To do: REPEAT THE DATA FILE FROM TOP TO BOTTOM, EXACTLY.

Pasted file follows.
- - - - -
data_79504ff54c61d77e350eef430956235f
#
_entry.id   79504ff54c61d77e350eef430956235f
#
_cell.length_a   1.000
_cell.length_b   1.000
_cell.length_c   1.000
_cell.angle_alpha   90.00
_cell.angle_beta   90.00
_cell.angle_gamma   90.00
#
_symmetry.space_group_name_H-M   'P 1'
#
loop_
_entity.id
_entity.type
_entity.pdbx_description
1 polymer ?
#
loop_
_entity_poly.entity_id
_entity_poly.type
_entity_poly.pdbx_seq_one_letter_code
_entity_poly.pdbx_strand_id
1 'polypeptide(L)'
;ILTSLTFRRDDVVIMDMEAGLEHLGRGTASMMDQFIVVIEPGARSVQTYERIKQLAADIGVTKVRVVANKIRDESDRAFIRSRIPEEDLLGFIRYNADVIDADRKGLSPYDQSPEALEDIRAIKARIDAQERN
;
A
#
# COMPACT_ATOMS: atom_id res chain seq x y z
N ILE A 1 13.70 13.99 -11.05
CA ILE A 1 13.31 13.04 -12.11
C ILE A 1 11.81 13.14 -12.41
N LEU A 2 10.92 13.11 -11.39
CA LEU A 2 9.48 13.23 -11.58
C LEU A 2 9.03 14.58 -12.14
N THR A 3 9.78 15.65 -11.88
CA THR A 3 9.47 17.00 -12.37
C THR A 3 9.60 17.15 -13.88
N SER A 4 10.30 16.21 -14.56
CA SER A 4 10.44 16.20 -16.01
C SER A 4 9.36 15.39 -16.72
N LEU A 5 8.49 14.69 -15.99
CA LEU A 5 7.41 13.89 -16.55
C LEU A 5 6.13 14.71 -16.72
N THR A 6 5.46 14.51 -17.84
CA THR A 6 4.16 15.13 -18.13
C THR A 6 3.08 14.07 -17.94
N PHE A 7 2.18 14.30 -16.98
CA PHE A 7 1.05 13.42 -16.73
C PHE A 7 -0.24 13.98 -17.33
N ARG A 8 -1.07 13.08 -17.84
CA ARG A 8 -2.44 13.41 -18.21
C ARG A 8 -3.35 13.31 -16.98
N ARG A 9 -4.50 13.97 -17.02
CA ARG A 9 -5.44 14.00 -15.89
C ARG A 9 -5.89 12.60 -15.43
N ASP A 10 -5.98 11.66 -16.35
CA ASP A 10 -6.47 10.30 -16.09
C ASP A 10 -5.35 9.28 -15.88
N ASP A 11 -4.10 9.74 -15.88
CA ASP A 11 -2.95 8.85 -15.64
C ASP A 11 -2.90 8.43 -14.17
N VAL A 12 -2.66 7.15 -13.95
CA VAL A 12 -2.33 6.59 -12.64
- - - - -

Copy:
data_79504ff54c61d77e350eef430956235f
#
_entry.id   79504ff54c61d77e350eef430956235f
#
_cell.length_a   1.000
_cell.length_b   1.000
_cell.length_c   1.000
_cell.angle_alpha   90.00
_cell.angle_beta   90.00
_cell.angle_gamma   90.00
#
_symmetry.space_group_name_H-M   'P 1'
#
loop_
_entity.id
_entity.type
_entity.pdbx_description
1 polymer ?
#
loop_
_entity_poly.entity_id
_entity_poly.type
_entity_poly.pdbx_seq_one_letter_code
_entity_poly.pdbx_strand_id
1 'polypeptide(L)'
;ILTSLTFRRDDVVIMDMEAGLEHLGRGTASMMDQFIVVIEPGARSVQTYERIKQLAADIGVTKVRVVANKIRDESDRAFIRSRIPEEDLLGFIRYNADVIDADRKGLSPYDQSPEALEDIRAIKARIDAQERN
;
A
#
# COMPACT_ATOMS: atom_id res chain seq x y z
N ILE A 1 13.70 13.99 -11.05
CA ILE A 1 13.31 13.04 -12.11
C ILE A 1 11.81 13.14 -12.41
N LEU A 2 10.92 13.11 -11.39
CA LEU A 2 9.48 13.23 -11.58
C LEU A 2 9.03 14.58 -12.14
N THR A 3 9.78 15.65 -11.88
CA THR A 3 9.47 17.00 -12.37
C THR A 3 9.60 17.15 -13.88
N SER A 4 10.30 16.21 -14.56
CA SER A 4 10.44 16.20 -16.01
C SER A 4 9.36 15.39 -16.72
N LEU A 5 8.49 14.69 -15.99
CA LEU A 5 7.41 13.89 -16.55
C LEU A 5 6.13 14.71 -16.72
N THR A 6 5.46 14.51 -17.84
CA THR A 6 4.16 15.13 -18.13
C THR A 6 3.08 14.07 -17.94
N PHE A 7 2.18 14.30 -16.98
CA PHE A 7 1.05 13.42 -16.73
C PHE A 7 -0.24 13.98 -17.33
N ARG A 8 -1.07 13.08 -17.84
CA ARG A 8 -2.44 13.41 -18.21
C ARG A 8 -3.35 13.31 -16.98
N ARG A 9 -4.50 13.97 -17.02
CA ARG A 9 -5.44 14.00 -15.89
C ARG A 9 -5.89 12.60 -15.43
N ASP A 10 -5.98 11.66 -16.35
CA ASP A 10 -6.47 10.30 -16.09
C ASP A 10 -5.35 9.28 -15.88
N ASP A 11 -4.10 9.74 -15.88
CA ASP A 11 -2.95 8.85 -15.64
C ASP A 11 -2.90 8.43 -14.17
N VAL A 12 -2.66 7.15 -13.95
CA VAL A 12 -2.33 6.59 -12.64